Girls in Science

Girls in Science was open to females entering middle school (grades 6-8) and was hosted at University of Wisconsin–La Crosse. It is no longer offered through WCATY, but continues to run as a Community Outreach program for youth through the University of Wisconsin-La Crosse.

Young Scholar Program

The Young Scholar Program paired talent identified 7th and 8th graders with mentors in a field of the students interest. This program was grounded in Dr. Schatz' work on pairing gifted students with mentors.[3] Generally held in September, the Young Scholar Fair served as a project showcase for what students have accomplished while working with their mentors. This program is no longer offered with WCATY.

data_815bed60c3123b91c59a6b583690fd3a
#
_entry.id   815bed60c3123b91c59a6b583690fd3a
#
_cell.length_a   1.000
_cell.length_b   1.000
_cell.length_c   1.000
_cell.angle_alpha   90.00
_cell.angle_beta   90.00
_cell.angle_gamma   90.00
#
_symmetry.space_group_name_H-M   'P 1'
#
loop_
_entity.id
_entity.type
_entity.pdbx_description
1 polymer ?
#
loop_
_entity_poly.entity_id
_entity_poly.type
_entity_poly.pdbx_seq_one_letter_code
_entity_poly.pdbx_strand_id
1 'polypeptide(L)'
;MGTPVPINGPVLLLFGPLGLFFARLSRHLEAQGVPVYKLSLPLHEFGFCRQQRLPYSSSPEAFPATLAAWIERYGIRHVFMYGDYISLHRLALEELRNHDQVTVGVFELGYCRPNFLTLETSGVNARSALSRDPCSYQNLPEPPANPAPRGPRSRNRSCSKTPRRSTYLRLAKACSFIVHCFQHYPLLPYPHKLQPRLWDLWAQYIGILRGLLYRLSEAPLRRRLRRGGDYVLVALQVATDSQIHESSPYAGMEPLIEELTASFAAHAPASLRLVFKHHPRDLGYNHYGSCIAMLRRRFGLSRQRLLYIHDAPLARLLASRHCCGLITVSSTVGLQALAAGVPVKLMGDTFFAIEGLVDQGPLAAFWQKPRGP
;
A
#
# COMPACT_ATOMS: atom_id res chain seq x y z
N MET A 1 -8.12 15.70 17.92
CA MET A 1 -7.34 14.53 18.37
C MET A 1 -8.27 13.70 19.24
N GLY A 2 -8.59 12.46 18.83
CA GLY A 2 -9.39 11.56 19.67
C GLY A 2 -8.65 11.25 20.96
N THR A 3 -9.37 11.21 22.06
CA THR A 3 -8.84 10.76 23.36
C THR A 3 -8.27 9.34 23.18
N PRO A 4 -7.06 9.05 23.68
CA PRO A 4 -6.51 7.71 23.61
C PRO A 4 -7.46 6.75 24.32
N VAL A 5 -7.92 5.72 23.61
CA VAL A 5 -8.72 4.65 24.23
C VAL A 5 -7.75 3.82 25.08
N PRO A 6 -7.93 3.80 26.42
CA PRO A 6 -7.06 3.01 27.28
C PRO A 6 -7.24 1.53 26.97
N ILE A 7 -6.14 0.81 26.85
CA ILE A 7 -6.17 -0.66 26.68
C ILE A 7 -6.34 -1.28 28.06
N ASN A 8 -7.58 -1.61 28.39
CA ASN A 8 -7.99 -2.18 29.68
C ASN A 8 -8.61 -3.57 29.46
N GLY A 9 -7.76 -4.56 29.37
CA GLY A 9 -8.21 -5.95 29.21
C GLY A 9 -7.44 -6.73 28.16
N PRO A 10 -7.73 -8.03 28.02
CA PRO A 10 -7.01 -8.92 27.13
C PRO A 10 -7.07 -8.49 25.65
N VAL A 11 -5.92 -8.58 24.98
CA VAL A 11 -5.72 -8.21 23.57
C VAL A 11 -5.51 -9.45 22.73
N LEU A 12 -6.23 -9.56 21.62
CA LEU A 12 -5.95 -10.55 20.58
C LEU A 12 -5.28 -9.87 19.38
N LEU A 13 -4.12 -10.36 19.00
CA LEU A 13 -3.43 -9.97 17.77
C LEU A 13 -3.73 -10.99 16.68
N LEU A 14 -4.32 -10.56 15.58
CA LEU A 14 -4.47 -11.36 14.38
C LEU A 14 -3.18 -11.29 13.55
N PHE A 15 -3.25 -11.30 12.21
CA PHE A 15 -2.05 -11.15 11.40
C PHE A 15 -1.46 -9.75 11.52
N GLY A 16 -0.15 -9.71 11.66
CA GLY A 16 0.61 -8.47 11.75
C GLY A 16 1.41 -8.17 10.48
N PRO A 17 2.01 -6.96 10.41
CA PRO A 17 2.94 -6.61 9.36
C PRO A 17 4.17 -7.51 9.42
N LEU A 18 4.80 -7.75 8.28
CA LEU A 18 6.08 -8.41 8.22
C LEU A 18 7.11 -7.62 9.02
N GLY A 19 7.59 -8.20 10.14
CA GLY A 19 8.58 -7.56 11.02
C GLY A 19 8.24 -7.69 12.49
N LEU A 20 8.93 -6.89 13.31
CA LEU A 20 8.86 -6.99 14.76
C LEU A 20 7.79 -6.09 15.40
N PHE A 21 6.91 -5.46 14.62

Harlan O. Roberson Poetry Award

This poetry contest was administered by WCATY each March and had a cash prize. Submissions were accepted from high school age students, but this program is no longer offered.

Math 24

WCATY works with WATG (Wisconsin Association for Talented and Gifted) to host a math competition at UW-Madison called, "Math 24."

University Connections

WCATY is currently partnered with the following groups and organizations: University of Wisconsin at Madison Education, Outreach, and Partnerships (EOP) in the School of Education Wisconsin Association for Talented and Gifted (WATG) National Association for Gifted Children (NAGC)


  1. Institution Summary, AdvancED, Retrieved 2012-07-08
  2. "Accelerated Learning Program." Accelerated Learning Program. WCATY, 2012. Web. 24 Oct. 2012.
  3. Schatz, Ellie (1999), "Mentors: Matchmaking for young people.", Journal of Secondary Gifted Education (US: Prufrock Press) 11 (2): 67–87 .

External links

Official website